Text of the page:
Rep. Issa and Sen. Grassley said they became aware of the program in 2010 when border agent Brian Terry was killed in a shoot-out with illegals brandishing assault rifles -- even as Terry and his colleagues were armed with weapons that shot bean bags. Two of the guns found at the crime scene were traced back to a gun store monitored by the ATF in the Fast and Furious operation. Another one was found after U.S. Immigration and Customs Enforcement agent Jaime Zapata was killed and fellow agent Victor Avila was wounded on a Mexican highway near San Luis Potosi on Feb. 15. Weapons have turned up at several other crime scenes on both sides of the border as well.
Many of the ATF agents involved in the operation warned of the potentially disastrous consequences involved in allowing guns to "walk" into Mexico. Last February, CBS News reported that "at least 11 ATF agents and senior managers voiced fierce opposition to the strategy. 'It got ugly...' said one. There was 'screaming and yelling' says another. A third warned: 'this is crazy, somebody is gonna to get killed.'" Yet another agent asked a superior if he was "prepared to go to the funeral of a federal officer killed with one of these guns."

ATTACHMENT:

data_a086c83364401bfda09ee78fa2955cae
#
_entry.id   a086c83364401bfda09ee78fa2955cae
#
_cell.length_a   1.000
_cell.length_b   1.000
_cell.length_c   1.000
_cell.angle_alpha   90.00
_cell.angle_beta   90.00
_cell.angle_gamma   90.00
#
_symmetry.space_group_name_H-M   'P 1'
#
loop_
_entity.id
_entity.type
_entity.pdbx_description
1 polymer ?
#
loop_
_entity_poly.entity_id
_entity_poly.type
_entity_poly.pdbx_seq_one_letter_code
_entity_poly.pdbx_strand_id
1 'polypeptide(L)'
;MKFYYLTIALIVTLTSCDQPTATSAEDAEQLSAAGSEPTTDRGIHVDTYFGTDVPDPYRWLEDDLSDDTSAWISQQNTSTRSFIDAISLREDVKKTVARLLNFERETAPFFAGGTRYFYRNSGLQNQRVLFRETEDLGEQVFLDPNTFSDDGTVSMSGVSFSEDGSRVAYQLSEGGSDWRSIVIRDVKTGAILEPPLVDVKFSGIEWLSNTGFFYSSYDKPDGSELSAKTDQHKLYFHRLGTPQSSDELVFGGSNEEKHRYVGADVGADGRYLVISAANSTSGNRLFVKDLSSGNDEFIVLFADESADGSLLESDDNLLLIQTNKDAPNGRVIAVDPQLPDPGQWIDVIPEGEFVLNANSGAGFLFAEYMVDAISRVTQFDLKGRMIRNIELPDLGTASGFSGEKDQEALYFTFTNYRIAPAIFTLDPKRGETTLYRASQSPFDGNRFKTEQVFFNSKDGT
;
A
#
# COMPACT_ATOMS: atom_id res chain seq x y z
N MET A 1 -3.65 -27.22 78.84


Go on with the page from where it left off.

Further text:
A 51-page report released June 22nd revealed that such concerns were ignored. "I believe we are righteous in our plan to dismantle this entire [trafficking] organization and to rush in to arrest any one person without taking into account the entire scope of the conspiracy would be ill advised," wrote Fast and Furious leader, ATF Supervisor David Voth, to fellow agents in an April 2010 email. Federal Agent John Dodson, who broke the story to CBS, confirmed the prevailing attitude when he and other agents expressed their own misgivings with the project. "If you're going to make an omelette, you've got to scramble some eggs," was the response they got, he testified.